The Peter Principle is the name given to the notion that "in a hierarchy every employee tends to rise to the level of his incompetence." In turn, Peter's Corollary holds that:
""in time, every post tends to be occupied by an employee who is incompetent to carry out their duties" and adds that "work is accomplished by those employees who have not yet reached their level of incompetence". "Managing upward" is the concept of a subordinate finding ways to subtly "manage" superiors in order to limit the damage that they end up doing."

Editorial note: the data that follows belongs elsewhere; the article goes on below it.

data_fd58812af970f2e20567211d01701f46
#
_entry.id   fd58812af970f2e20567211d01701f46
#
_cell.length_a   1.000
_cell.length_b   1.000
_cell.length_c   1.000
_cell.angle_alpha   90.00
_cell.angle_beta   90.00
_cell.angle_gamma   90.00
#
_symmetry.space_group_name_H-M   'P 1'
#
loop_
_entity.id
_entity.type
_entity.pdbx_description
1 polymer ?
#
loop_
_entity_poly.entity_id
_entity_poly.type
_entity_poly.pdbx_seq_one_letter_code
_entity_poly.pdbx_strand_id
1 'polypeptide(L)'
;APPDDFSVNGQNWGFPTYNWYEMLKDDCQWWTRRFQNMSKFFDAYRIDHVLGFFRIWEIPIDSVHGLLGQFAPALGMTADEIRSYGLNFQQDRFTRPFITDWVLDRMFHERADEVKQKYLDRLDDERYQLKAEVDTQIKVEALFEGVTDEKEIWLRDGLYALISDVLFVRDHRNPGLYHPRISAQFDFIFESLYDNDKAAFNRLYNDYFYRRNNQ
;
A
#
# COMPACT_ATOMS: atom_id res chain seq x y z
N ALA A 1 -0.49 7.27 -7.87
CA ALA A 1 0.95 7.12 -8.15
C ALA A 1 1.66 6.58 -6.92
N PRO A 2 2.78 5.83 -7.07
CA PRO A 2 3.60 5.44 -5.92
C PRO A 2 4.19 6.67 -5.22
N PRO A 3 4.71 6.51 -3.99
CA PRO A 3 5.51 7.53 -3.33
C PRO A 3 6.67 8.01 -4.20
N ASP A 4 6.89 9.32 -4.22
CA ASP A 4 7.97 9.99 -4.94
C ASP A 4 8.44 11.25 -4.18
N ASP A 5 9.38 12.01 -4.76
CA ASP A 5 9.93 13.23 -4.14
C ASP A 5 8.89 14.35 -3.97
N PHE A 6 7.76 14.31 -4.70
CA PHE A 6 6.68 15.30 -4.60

But the suggestion that "work is accomplished" in such an organisation implies successful delegation by management, itself a sign of management competence. That can't be true of an organisation governed by the Peter Principle, since surely it is incompetent from the top down. In such an organisation, therefore, it is more likely that issues are delegated to the level of incompetence and less and less is accomplished. Accordingly, either we should re-define Peter's Corollary or (acknowledging that delegation to the incompetent could be a tactic employed in otherwise sound organisations, e.g. to kill an unpopular project) we should proclaim a fresh principle.
How about the Pyle Principle?